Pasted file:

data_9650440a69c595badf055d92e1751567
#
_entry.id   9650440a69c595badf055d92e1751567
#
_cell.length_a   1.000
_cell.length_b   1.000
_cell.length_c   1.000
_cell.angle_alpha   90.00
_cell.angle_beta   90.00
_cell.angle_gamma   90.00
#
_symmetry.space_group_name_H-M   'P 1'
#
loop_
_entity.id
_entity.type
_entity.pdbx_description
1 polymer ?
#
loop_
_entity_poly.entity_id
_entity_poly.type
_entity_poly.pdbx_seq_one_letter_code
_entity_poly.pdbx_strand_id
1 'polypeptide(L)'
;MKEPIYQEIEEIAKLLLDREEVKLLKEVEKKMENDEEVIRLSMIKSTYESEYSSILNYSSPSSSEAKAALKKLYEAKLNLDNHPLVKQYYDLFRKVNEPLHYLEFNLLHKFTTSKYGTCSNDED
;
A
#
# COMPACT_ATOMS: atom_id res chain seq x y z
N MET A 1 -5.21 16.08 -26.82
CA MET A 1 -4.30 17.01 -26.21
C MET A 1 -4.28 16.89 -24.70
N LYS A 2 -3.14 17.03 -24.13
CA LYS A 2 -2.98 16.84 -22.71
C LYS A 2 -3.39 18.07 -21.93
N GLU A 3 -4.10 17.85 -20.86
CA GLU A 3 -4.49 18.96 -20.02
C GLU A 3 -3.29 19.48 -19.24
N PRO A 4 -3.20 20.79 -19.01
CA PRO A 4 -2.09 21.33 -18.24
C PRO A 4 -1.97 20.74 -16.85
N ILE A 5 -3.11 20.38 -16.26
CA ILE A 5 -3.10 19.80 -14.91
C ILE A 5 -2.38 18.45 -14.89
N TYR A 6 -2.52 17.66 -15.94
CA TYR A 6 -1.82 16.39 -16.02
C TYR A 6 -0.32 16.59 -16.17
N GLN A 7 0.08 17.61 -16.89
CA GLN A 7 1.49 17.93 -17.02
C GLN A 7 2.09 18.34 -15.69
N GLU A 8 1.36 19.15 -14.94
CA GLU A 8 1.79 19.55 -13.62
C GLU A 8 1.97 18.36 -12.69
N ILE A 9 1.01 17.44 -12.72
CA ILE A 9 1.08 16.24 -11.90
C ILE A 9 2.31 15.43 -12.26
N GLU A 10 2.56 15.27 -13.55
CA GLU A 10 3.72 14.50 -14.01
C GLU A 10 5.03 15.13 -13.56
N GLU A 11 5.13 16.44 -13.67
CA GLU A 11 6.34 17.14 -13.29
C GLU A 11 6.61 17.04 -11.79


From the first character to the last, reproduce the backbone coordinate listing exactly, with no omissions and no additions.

data_9650440a69c595badf055d92e1751567
#
_entry.id   9650440a69c595badf055d92e1751567
#
_cell.length_a   1.000
_cell.length_b   1.000
_cell.length_c   1.000
_cell.angle_alpha   90.00
_cell.angle_beta   90.00
_cell.angle_gamma   90.00
#
_symmetry.space_group_name_H-M   'P 1'
#
loop_
_entity.id
_entity.type
_entity.pdbx_description
1 polymer ?
#
loop_
_entity_poly.entity_id
_entity_poly.type
_entity_poly.pdbx_seq_one_letter_code
_entity_poly.pdbx_strand_id
1 'polypeptide(L)'
;MKEPIYQEIEEIAKLLLDREEVKLLKEVEKKMENDEEVIRLSMIKSTYESEYSSILNYSSPSSSEAKAALKKLYEAKLNLDNHPLVKQYYDLFRKVNEPLHYLEFNLLHKFTTSKYGTCSNDED
;
A
#
# COMPACT_ATOMS: atom_id res chain seq x y z
N MET A 1 -5.21 16.08 -26.82
CA MET A 1 -4.30 17.01 -26.21
C MET A 1 -4.28 16.89 -24.70
N LYS A 2 -3.14 17.03 -24.13
CA LYS A 2 -2.98 16.84 -22.71
C LYS A 2 -3.39 18.07 -21.93
N GLU A 3 -4.10 17.85 -20.86
CA GLU A 3 -4.49 18.96 -20.02
C GLU A 3 -3.29 19.48 -19.24
N PRO A 4 -3.20 20.79 -19.01
CA PRO A 4 -2.09 21.33 -18.24
C PRO A 4 -1.97 20.74 -16.85
N ILE A 5 -3.11 20.38 -16.26
CA ILE A 5 -3.10 19.80 -14.91
C ILE A 5 -2.38 18.45 -14.89
N TYR A 6 -2.52 17.66 -15.94
CA TYR A 6 -1.82 16.39 -16.02
C TYR A 6 -0.32 16.59 -16.17
N GLN A 7 0.08 17.61 -16.89
CA GLN A 7 1.49 17.93 -17.02
C GLN A 7 2.09 18.34 -15.69
N GLU A 8 1.36 19.15 -14.94
CA GLU A 8 1.79 19.55 -13.62
C GLU A 8 1.97 18.36 -12.69
N ILE A 9 1.01 17.44 -12.72
CA ILE A 9 1.08 16.24 -11.90
C ILE A 9 2.31 15.43 -12.26
N GLU A 10 2.56 15.27 -13.55
CA GLU A 10 3.72 14.50 -14.01
C GLU A 10 5.03 15.13 -13.56
N GLU A 11 5.13 16.44 -13.67
CA GLU A 11 6.34 17.14 -13.29
C GLU A 11 6.61 17.04 -11.79